They're called full-body scanners but the images they'll start producing won't live up to that name thanks to some programming changes.
The technology, also known as 'naked' body scanners in Canada for their ability to take detailed images of passengers at airports, has sparked complaints from groups in the United States who say the scans reveal too much detail and are the equivalent of a strip search.
Now, Canada's federal government says its scanners will do away with full-body silhouettes and produce pictures of stick figures instead thanks to new software which kicks in immediately. The upgrade, known as Automatic Target Recognition software, also brings Canada's airport scanners in line with those used in countries such as the Netherlands and the U.S.
"Our Government is committed to ensuring the safety and security of all passengers travelling through Canadian airports," said Steven Fletcher, Canada's minister of state for transport. "This new software will ensure the continued safety and security of Canadian passengers, while respecting their privacy," said Fletcher.
Earlier this year, the U.S. government announced it would pull 174 of its full-body scanners after the company that makes the Rapiscan's backscatter X-ray machines failed to update the machines to meet government standards.
There are currently 52 full-body scanners in use across Canada, including 11 at Toronto's Pearson International and seven at Vancouver International. Passengers still have the right to opt for a physical pat down by rather than stepping through the machine.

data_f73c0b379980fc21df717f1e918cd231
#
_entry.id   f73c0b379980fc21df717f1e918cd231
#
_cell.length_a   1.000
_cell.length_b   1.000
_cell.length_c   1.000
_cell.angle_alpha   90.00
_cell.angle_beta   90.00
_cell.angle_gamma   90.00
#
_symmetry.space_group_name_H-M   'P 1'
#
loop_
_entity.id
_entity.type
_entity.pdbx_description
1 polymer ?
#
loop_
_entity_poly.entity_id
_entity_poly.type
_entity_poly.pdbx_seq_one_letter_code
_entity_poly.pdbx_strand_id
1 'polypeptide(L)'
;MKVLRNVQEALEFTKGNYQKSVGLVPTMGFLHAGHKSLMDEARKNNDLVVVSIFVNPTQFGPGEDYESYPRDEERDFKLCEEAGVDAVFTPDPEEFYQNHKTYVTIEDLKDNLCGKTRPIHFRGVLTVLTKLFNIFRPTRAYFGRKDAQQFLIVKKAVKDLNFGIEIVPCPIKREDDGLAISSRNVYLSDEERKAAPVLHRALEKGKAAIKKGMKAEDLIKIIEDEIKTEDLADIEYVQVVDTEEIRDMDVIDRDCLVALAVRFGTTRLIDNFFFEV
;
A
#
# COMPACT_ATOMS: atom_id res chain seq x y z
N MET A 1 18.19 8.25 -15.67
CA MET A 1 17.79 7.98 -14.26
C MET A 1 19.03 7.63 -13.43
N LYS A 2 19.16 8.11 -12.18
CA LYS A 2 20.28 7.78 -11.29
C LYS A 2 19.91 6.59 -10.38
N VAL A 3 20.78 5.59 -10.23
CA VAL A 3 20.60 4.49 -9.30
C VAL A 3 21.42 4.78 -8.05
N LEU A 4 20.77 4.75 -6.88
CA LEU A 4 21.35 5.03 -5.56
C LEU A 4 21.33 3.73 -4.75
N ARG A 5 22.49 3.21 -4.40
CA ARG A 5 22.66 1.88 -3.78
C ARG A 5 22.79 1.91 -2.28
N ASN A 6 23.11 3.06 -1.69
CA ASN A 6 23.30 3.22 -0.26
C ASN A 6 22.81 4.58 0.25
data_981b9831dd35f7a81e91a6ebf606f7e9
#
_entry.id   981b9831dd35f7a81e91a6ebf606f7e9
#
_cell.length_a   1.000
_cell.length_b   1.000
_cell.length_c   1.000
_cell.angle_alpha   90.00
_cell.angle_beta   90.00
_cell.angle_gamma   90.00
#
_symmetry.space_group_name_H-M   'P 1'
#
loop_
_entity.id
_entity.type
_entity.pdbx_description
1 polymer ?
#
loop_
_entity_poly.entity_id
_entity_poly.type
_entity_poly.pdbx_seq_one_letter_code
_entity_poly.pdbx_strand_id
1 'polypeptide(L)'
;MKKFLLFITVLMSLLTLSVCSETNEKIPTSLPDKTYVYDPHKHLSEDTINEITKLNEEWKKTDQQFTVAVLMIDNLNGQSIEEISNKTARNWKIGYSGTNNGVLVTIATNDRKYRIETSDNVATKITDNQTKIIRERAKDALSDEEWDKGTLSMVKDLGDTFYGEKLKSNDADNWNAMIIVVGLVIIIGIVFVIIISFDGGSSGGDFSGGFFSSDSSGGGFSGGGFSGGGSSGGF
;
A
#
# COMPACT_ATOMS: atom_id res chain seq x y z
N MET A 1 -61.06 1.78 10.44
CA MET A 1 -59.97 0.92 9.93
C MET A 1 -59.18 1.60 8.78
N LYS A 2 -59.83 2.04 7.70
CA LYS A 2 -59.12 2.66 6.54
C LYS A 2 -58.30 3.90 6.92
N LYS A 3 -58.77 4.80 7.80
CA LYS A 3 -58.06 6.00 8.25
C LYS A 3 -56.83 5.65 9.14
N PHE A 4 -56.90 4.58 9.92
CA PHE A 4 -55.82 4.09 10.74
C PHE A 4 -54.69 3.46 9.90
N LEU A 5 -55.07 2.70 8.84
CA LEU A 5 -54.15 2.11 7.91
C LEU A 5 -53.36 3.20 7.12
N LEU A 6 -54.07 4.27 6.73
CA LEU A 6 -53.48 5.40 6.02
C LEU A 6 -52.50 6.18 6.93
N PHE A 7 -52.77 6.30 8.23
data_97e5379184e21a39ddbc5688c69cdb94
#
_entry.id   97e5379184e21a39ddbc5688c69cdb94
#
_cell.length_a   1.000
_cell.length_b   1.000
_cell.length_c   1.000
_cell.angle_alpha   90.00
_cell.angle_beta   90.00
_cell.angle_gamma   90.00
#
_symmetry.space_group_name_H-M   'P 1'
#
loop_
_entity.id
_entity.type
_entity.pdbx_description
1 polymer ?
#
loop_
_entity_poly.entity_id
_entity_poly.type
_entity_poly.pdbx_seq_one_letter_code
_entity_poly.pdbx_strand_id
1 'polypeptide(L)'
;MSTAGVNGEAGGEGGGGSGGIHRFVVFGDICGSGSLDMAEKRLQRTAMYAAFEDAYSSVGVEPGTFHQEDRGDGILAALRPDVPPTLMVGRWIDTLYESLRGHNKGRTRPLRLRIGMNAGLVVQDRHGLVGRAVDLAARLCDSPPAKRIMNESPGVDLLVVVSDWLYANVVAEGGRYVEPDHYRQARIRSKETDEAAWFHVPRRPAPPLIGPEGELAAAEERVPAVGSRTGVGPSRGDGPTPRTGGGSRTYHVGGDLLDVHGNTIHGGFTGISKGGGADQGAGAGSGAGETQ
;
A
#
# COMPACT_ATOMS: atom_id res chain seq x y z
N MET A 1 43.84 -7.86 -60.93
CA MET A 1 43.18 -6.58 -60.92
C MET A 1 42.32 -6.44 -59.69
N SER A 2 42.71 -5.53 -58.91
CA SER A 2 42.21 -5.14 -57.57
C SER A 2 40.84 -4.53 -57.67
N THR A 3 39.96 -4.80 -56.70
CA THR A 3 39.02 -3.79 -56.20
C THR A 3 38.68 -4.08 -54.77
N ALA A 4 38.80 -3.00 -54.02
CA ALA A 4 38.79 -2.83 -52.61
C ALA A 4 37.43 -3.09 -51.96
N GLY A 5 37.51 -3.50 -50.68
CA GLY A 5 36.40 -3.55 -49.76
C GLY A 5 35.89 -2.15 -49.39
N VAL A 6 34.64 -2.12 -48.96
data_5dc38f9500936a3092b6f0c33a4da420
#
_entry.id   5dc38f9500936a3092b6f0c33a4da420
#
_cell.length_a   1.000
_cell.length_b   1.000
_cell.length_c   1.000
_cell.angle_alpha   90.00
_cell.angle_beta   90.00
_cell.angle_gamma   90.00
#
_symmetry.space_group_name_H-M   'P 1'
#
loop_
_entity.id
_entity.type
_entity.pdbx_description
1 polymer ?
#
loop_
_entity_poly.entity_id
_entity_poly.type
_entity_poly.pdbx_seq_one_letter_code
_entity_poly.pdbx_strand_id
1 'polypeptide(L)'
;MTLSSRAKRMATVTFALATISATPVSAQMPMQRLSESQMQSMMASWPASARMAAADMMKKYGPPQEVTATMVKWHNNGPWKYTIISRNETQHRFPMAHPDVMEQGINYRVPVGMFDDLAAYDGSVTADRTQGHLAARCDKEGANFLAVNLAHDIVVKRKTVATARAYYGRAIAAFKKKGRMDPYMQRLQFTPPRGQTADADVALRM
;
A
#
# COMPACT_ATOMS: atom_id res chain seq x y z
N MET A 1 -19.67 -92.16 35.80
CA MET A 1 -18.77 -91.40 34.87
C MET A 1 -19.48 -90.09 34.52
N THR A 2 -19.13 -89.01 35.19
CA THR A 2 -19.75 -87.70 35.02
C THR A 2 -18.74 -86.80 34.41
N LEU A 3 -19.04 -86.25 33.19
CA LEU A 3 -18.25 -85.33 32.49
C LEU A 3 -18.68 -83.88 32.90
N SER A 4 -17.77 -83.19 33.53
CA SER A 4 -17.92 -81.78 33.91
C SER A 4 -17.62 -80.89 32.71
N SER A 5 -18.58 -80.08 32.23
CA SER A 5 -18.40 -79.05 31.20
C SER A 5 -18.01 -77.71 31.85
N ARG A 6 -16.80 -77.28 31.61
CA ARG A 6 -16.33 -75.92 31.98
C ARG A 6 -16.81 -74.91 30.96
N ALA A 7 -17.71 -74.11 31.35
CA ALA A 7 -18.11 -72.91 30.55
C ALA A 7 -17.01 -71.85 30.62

Transport Canada says the process will remain the same with travellers stepping into the machine for five seconds with their feet spread apart and arms above their heads. During those five seconds, travellers are hit with low-level radio waves which paint the stick figure on a monitor outside the machine, highlighting areas on the body that could carry concealed objects.
The government agency says the amount of radiation is equal to one ten thousandth of the energy emitted from a cellphone and maintains the machines don't harm users. However, an earlier report from The Huffington Post Canada quoted complaint forms sent to the Canadian Air Transport Security Authorit from travellers who felt the scanner led to headaches and at least one case of unexplained radiation burns.
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With files from Althia Raj
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